Liked by 1 person

      1. Interesting, Robin. I’ve reflected a lot on the challenges of connectivity. My friend and I discuss this as well. I notice that I get initially concerned when he forgets his phone and then I remind myself that we are all individuals, making our own decisions and I am pulling myself away from the edges of karmic interference. You’re right on about the fear that seems more pervasive now that we are endlessly connected. I’ve simply tightened my personal boundaries and feel much better for it.

        These conversations need to continue. Some of these social media platforms will go as far as they can and when caught, ask for forgiveness and then go find another way to exploit us all. We don’t have regulations in this country like they do in others…so the Wild West lives on. 😑

        Like

    1. Thank you, Merril. 🙂 I think that’s the main reason a lot of people continue to stay on Facebook. It’s unfortunate that Facebook has such a monopoly. I find myself wishing, from time to time, that someone would come out with something better, but it’s hard to define better since I doubt my family and friends and I could all agree on what constitutes “better.” Some, I’m sure, truly enjoy the drama of it.

      Liked by 1 person

  4. Hard to hate FB for being exactly what they are: a big business, a company looking to make as much money as possible.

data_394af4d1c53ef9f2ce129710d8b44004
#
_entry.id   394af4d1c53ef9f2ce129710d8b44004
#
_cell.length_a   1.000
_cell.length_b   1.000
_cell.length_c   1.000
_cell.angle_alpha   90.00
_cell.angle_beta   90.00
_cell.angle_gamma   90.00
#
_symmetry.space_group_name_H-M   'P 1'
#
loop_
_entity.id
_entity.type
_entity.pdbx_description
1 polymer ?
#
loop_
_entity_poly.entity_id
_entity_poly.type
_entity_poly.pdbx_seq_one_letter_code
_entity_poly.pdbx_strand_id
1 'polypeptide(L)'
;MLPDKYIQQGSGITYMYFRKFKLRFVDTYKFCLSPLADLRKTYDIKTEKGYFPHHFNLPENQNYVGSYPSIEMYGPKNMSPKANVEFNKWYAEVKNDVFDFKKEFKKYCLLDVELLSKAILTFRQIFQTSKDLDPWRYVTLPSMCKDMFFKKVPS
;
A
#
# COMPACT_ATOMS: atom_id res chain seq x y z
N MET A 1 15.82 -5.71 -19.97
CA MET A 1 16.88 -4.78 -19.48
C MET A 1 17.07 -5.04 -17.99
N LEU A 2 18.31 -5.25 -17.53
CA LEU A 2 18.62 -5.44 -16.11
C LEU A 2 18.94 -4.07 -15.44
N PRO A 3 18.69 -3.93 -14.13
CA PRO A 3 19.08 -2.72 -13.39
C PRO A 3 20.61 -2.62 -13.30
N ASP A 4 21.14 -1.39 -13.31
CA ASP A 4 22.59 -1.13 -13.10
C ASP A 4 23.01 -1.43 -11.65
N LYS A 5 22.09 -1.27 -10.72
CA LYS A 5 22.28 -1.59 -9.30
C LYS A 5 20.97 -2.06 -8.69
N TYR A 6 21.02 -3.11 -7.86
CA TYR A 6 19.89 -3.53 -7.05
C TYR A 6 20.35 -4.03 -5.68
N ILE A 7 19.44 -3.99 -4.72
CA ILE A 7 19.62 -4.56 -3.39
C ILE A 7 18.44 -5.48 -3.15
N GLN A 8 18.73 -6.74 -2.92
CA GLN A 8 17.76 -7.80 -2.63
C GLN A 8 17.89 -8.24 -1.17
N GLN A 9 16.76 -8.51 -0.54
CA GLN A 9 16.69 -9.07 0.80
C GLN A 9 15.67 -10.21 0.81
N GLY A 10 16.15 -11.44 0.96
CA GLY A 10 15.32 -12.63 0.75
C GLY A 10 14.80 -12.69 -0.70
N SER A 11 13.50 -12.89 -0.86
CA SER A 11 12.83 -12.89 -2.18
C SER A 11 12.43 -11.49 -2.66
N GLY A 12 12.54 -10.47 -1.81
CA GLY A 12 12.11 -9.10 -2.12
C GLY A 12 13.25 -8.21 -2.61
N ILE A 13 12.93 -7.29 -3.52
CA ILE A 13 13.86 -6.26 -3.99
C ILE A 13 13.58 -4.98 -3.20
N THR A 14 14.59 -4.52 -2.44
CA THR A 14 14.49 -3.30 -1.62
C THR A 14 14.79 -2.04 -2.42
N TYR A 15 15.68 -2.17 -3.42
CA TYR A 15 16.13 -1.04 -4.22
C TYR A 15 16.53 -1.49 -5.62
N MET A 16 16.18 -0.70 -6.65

Personally, it’s a plague and damages so many. Refusing to support negative energy, I do not participate (although blogging can be similar).
    Always love your quotes to ponder and pictures. Sounds like you’re plenty deer. HAHA
    Best to tend your own gardens and not get stuck in the mud of other’s

    Liked by 1 person

    1. Well said, PhilosopherMouse! Thank you. 🙂 And yes, blogging can be similar. I think where it differs is that Facebook became a place where family supposedly connects, or old friends one hasn’t seen in a long time. There’s a lot more baggage (history) to help create more drama in those cases. Most of the bloggers I follow and that follow me are people I’ve never met. There’s not much history there, or it’s fairly new. Still, I’ve been in the midst of a little blogging drama. Rarely, but it happens.

      Liked by 1 person

  5. Love the pic of the illuminated crocus – such joy. It’s nice that spring has come to your garden.
    I’m a reluctant FB user, too. My niece says I’m ‘an every other week user.’ Ha, if that. I use it mostly to see what the ‘young-uns’ are up to.

    Liked by 1 person

  6. Yesterday and today I’ve been able to leave the cottage doors open to air out the place. A bit of green in the grass, but no flowers yet. It won’t be too long now before spring bursts on Colorado Springs. Have a great Wednesday!

    Liked by 1 person

    1. Thank you for sharing that, Pauline. I wish I could be done with them, too. As soon as I figure out how to do that and still run the non-profit group’s FB page, I am out of there.

      Liked by 1 person

Comments are delightful and always appreciated. I will respond when I can (life is keeping me busy!), and/or come around to visit you at your place soon. Thank you!